The aspirin-like drug diflunisal blocks the action of prestin, a key protein that is required for hearing, new research suggests.
“Sometimes, even the discoveries in your own lab humble you to the magnitude of what we still do not know about biological systems.”
The research, which appears in PLOS ONE, stems from a 2015 study that screened more than a half-dozen nonsteroidal anti-inflammatory drugs, or NSAIDs, for possible interactions with the protein prestin.
Prestin is a highly specialized protein that drives the action of outer hair cells in the cochlea, an inner-ear organ that allows people and animals to hear.
“Taking too much aspirin can cause temporary deafness, and researchers discovered more than a decade ago that this happens because salicylate, one of the primary metabolites of aspirin, interferes with prestin,” says study lead author Guillaume Duret, a research scientist in Rice University’s electrical and computer engineering department.
“Given the number of commonly used NSAIDs that operate in a similar way to aspirin, it seemed like a good idea to find out whether they also might inhibit prestin,” he says.
Duret says diflunisal was the only drug in the test that blocked the action of prestin. He says the findings suggest that the inhibition occurs by competing with chloride ions in prestin, a mechanism that is similar to what has been proposed for salicylate. The study also found that the dosage needed to induce a reaction was less than the aspirin dose required to induce a similar reaction.
Diflunisal is primarily prescribed as a mild pain killer and an anti-inflammatory for arthritis. But Duret says the findings come at an important time because the medical community is considering repurposing diflunisal as a possible treatment for both cancer and amyloid polyneuropathy.
“So far, it’s been used in a pill form that is ingested, and the known side effects are for relatively small doses, like as if you were taking aspirin,” Duret says. “For greater doses that are perhaps injected, the side effects may not yet be known.”
The new findings weren’t easy to obtain. They involved dozens of painstaking experiments in which Duret isolated and measured the activity of live outer hair cells from the cochlea of mice. To get his measurements, Duret had to find the cells under a microscope, grab hold of them with a glass pipette, and apply and measure current through a process known as whole-cell patch clamping. The tests had to be performed both with and without the presence of diflunisal and before the short-lived cells died.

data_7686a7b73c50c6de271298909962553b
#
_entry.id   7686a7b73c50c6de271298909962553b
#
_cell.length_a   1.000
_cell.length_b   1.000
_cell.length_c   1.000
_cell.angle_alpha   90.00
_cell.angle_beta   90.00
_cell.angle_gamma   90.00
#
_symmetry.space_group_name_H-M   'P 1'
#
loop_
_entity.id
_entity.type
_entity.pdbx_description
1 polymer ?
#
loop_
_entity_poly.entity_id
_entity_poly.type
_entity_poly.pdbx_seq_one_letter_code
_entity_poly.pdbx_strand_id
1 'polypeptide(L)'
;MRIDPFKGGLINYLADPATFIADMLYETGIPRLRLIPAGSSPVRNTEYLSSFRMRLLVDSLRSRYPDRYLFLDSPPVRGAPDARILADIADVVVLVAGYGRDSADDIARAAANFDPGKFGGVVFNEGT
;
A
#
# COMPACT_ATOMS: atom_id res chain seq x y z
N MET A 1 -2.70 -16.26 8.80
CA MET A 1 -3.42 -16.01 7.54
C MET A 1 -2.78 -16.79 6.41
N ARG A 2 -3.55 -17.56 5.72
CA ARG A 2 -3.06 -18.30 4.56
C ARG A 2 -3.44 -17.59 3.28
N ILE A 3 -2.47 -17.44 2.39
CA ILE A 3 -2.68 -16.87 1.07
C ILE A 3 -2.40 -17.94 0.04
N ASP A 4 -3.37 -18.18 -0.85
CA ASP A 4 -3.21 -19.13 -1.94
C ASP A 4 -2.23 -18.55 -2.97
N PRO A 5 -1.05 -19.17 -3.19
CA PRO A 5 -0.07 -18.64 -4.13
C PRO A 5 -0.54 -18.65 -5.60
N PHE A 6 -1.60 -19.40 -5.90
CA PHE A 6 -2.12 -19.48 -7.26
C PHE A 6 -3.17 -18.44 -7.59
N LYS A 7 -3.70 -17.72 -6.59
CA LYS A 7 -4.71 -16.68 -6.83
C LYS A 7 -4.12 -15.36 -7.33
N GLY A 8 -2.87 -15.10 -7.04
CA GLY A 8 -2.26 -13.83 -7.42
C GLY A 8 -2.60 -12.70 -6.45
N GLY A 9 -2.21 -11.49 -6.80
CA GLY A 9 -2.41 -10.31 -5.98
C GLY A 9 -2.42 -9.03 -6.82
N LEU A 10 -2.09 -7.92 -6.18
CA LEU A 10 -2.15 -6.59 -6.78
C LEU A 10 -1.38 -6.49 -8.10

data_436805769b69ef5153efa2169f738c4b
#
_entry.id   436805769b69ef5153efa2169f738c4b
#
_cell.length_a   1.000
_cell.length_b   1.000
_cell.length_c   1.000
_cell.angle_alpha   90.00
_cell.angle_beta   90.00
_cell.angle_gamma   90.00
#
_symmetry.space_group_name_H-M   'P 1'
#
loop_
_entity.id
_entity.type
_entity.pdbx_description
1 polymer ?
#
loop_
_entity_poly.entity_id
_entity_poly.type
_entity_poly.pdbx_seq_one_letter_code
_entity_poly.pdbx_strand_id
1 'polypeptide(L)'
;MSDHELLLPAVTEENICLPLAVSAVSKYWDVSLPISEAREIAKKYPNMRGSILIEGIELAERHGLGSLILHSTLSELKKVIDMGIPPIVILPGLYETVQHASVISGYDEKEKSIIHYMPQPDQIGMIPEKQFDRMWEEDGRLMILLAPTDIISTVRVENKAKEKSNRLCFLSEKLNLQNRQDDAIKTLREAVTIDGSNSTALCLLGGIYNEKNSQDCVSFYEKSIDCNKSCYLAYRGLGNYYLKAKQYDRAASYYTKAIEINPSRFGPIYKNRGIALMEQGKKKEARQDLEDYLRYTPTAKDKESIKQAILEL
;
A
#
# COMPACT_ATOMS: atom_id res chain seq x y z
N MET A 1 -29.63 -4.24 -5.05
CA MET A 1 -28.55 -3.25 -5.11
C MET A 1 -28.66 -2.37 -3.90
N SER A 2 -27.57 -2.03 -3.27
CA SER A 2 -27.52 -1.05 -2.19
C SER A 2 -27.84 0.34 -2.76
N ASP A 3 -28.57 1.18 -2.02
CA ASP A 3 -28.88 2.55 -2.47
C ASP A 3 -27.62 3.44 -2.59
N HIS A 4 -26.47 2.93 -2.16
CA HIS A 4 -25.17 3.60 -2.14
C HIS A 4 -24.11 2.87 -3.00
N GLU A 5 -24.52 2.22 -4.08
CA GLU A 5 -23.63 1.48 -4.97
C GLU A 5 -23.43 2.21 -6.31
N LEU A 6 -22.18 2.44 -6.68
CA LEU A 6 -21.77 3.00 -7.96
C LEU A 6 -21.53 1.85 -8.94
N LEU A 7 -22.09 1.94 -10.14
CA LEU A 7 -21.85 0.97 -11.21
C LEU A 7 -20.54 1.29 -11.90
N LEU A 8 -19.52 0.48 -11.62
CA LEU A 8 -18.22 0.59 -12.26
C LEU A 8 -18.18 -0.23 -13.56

Rice bioengineer Rob Raphael, who has studied prestin for more than 15 years and who made some of the first discoveries about salicylate’s interference with prestin, says live-animal testing is needed to determine whether diflunisal causes deafness and at what dose.
“In addition to the potential clinical significance, Guillame’s carefully done research has helped us refine our understanding of how molecules interact with prestin and how prestin itself operates,” says Raphael, a coauthor of the study.
He says the work also reveals a direct effect of diflunisal on the hair cell membrane, a result that may have implications for other physiological systems.
“This study comes at a time where there is considerable excitement about new fields like systems and synthetic biology,” says Raphael, whose lab is developing systems-level models of ion transport in the cochlea.
“This is a reminder that we still don’t have a basic understanding of how commonly used drugs affect important proteins in our cell membranes,” he says. “Sometimes, even the discoveries in your own lab humble you to the magnitude of what we still do not know about biological systems.”
The National Institutes of Health supported the research. Molecular biologist Fred Pereira of Baylor College of Medicine is a coauthor of the study.
Source: Rice University